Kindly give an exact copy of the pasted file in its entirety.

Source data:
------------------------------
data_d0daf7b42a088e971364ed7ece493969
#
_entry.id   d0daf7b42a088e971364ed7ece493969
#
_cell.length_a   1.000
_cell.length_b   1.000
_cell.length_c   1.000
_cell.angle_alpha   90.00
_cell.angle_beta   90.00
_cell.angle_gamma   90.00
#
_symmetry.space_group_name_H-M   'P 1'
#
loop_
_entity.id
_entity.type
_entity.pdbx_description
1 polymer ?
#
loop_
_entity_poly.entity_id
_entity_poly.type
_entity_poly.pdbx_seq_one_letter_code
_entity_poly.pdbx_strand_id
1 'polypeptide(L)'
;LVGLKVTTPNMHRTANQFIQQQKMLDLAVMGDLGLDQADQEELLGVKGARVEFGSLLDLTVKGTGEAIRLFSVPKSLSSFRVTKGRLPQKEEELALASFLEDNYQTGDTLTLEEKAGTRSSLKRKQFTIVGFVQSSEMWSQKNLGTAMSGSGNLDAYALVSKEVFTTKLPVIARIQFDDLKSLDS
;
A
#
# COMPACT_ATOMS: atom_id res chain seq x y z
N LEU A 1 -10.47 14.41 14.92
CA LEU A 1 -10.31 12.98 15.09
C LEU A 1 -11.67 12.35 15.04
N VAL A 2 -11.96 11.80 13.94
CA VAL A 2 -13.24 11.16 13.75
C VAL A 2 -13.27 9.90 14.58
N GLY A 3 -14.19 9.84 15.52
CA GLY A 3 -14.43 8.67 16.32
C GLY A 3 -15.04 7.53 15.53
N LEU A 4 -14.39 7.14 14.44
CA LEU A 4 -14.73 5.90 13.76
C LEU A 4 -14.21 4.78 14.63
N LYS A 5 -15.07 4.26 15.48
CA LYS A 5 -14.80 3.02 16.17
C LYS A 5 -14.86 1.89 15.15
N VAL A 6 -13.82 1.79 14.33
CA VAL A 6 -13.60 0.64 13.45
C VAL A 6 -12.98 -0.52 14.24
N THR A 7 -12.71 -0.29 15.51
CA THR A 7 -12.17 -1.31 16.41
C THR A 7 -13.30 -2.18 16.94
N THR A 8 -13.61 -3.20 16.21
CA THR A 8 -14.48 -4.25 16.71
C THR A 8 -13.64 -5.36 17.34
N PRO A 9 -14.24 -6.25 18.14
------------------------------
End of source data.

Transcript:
data_d0daf7b42a088e971364ed7ece493969
#
_entry.id   d0daf7b42a088e971364ed7ece493969
#
_cell.length_a   1.000
_cell.length_b   1.000
_cell.length_c   1.000
_cell.angle_alpha   90.00
_cell.angle_beta   90.00
_cell.angle_gamma   90.00
#
_symmetry.space_group_name_H-M   'P 1'
#
loop_
_entity.id
_entity.type
_entity.pdbx_description
1 polymer ?
#
loop_
_entity_poly.entity_id
_entity_poly.type
_entity_poly.pdbx_seq_one_letter_code
_entity_poly.pdbx_strand_id
1 'polypeptide(L)'
;LVGLKVTTPNMHRTANQFIQQQKMLDLAVMGDLGLDQADQEELLGVKGARVEFGSLLDLTVKGTGEAIRLFSVPKSLSSFRVTKGRLPQKEEELALASFLEDNYQTGDTLTLEEKAGTRSSLKRKQFTIVGFVQSSEMWSQKNLGTAMSGSGNLDAYALVSKEVFTTKLPVIARIQFDDLKSLDS
;
A
#
# COMPACT_ATOMS: atom_id res chain seq x y z
N LEU A 1 -10.47 14.41 14.92
CA LEU A 1 -10.31 12.98 15.09
C LEU A 1 -11.67 12.35 15.04
N VAL A 2 -11.96 11.80 13.94
CA VAL A 2 -13.24 11.16 13.75
C VAL A 2 -13.27 9.90 14.58
N GLY A 3 -14.19 9.84 15.52
CA GLY A 3 -14.43 8.67 16.32
C GLY A 3 -15.04 7.53 15.53
N LEU A 4 -14.39 7.14 14.44
CA LEU A 4 -14.73 5.90 13.76
C LEU A 4 -14.21 4.78 14.63
N LYS A 5 -15.07 4.26 15.48
CA LYS A 5 -14.80 3.02 16.17
C LYS A 5 -14.86 1.89 15.15
N VAL A 6 -13.82 1.79 14.33
CA VAL A 6 -13.60 0.64 13.45
C VAL A 6 -12.98 -0.52 14.24
N THR A 7 -12.71 -0.29 15.51
CA THR A 7 -12.17 -1.31 16.41
C THR A 7 -13.30 -2.18 16.94
N THR A 8 -13.61 -3.20 16.21
CA THR A 8 -14.48 -4.25 16.71
C THR A 8 -13.64 -5.36 17.34
N PRO A 9 -14.24 -6.25 18.14